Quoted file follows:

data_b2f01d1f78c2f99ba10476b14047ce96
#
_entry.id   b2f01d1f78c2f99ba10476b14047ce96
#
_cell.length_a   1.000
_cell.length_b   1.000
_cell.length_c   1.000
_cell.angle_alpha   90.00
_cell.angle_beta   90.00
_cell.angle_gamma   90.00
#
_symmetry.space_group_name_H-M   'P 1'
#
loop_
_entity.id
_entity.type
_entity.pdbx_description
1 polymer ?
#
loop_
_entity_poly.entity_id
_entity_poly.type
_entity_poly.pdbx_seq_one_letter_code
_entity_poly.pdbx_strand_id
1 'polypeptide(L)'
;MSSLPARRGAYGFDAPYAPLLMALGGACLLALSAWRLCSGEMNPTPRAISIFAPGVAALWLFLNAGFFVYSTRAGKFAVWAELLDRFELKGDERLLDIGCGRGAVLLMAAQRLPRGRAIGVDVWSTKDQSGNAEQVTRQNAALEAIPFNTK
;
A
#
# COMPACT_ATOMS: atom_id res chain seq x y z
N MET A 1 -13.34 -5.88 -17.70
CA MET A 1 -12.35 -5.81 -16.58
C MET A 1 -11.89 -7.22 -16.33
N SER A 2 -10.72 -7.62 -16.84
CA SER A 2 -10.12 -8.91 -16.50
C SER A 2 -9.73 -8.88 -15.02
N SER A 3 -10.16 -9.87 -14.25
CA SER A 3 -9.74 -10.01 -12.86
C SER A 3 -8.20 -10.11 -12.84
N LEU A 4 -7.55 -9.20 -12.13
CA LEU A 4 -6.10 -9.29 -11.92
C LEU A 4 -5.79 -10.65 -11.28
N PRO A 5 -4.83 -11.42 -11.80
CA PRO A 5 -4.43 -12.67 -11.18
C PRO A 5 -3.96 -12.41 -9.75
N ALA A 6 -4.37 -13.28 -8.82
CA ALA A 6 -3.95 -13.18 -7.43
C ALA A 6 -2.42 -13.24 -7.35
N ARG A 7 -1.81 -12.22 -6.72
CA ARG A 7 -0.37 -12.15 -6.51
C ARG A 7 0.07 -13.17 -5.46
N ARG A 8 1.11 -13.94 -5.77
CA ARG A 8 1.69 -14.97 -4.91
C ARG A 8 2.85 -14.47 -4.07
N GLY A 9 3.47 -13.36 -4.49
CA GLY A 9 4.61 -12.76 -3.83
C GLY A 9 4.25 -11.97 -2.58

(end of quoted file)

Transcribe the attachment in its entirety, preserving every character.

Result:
data_b2f01d1f78c2f99ba10476b14047ce96
#
_entry.id   b2f01d1f78c2f99ba10476b14047ce96
#
_cell.length_a   1.000
_cell.length_b   1.000
_cell.length_c   1.000
_cell.angle_alpha   90.00
_cell.angle_beta   90.00
_cell.angle_gamma   90.00
#
_symmetry.space_group_name_H-M   'P 1'
#
loop_
_entity.id
_entity.type
_entity.pdbx_description
1 polymer ?
#
loop_
_entity_poly.entity_id
_entity_poly.type
_entity_poly.pdbx_seq_one_letter_code
_entity_poly.pdbx_strand_id
1 'polypeptide(L)'
;MSSLPARRGAYGFDAPYAPLLMALGGACLLALSAWRLCSGEMNPTPRAISIFAPGVAALWLFLNAGFFVYSTRAGKFAVWAELLDRFELKGDERLLDIGCGRGAVLLMAAQRLPRGRAIGVDVWSTKDQSGNAEQVTRQNAALEAIPFNTK
;
A
#
# COMPACT_ATOMS: atom_id res chain seq x y z
N MET A 1 -13.34 -5.88 -17.70
CA MET A 1 -12.35 -5.81 -16.58
C MET A 1 -11.89 -7.22 -16.33
N SER A 2 -10.72 -7.62 -16.84
CA SER A 2 -10.12 -8.91 -16.50
C SER A 2 -9.73 -8.88 -15.02
N SER A 3 -10.16 -9.87 -14.25
CA SER A 3 -9.74 -10.01 -12.86
C SER A 3 -8.20 -10.11 -12.84
N LEU A 4 -7.55 -9.20 -12.13
CA LEU A 4 -6.10 -9.29 -11.92
C LEU A 4 -5.79 -10.65 -11.28
N PRO A 5 -4.83 -11.42 -11.80
CA PRO A 5 -4.43 -12.67 -11.18
C PRO A 5 -3.96 -12.41 -9.75
N ALA A 6 -4.37 -13.28 -8.82
CA ALA A 6 -3.95 -13.18 -7.43
C ALA A 6 -2.42 -13.24 -7.35
N ARG A 7 -1.81 -12.22 -6.72
CA ARG A 7 -0.37 -12.15 -6.51
C ARG A 7 0.07 -13.17 -5.46
N ARG A 8 1.11 -13.94 -5.77
CA ARG A 8 1.69 -14.97 -4.91
C ARG A 8 2.85 -14.47 -4.07
N GLY A 9 3.47 -13.36 -4.49
CA GLY A 9 4.61 -12.76 -3.83
C GLY A 9 4.25 -11.97 -2.58